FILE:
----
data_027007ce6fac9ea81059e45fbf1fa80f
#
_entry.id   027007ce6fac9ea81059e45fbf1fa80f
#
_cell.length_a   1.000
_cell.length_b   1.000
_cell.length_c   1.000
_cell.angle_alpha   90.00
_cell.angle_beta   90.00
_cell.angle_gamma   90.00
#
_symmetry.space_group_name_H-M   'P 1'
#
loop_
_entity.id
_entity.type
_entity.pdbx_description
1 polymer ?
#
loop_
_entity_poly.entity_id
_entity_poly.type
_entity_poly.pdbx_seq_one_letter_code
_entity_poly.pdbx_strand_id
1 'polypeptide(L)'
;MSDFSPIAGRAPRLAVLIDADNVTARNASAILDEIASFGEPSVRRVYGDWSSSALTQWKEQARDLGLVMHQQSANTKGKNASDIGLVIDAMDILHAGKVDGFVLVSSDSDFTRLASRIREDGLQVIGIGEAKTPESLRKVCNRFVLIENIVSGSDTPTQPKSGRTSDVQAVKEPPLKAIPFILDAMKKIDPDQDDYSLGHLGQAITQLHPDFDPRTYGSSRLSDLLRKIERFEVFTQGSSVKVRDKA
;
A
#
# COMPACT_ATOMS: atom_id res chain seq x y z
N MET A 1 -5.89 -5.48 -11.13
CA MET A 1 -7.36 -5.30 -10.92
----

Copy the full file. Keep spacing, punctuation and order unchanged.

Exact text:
data_027007ce6fac9ea81059e45fbf1fa80f
#
_entry.id   027007ce6fac9ea81059e45fbf1fa80f
#
_cell.length_a   1.000
_cell.length_b   1.000
_cell.length_c   1.000
_cell.angle_alpha   90.00
_cell.angle_beta   90.00
_cell.angle_gamma   90.00
#
_symmetry.space_group_name_H-M   'P 1'
#
loop_
_entity.id
_entity.type
_entity.pdbx_description
1 polymer ?
#
loop_
_entity_poly.entity_id
_entity_poly.type
_entity_poly.pdbx_seq_one_letter_code
_entity_poly.pdbx_strand_id
1 'polypeptide(L)'
;MSDFSPIAGRAPRLAVLIDADNVTARNASAILDEIASFGEPSVRRVYGDWSSSALTQWKEQARDLGLVMHQQSANTKGKNASDIGLVIDAMDILHAGKVDGFVLVSSDSDFTRLASRIREDGLQVIGIGEAKTPESLRKVCNRFVLIENIVSGSDTPTQPKSGRTSDVQAVKEPPLKAIPFILDAMKKIDPDQDDYSLGHLGQAITQLHPDFDPRTYGSSRLSDLLRKIERFEVFTQGSSVKVRDKA
;
A
#
# COMPACT_ATOMS: atom_id res chain seq x y z
N MET A 1 -5.89 -5.48 -11.13
CA MET A 1 -7.36 -5.30 -10.92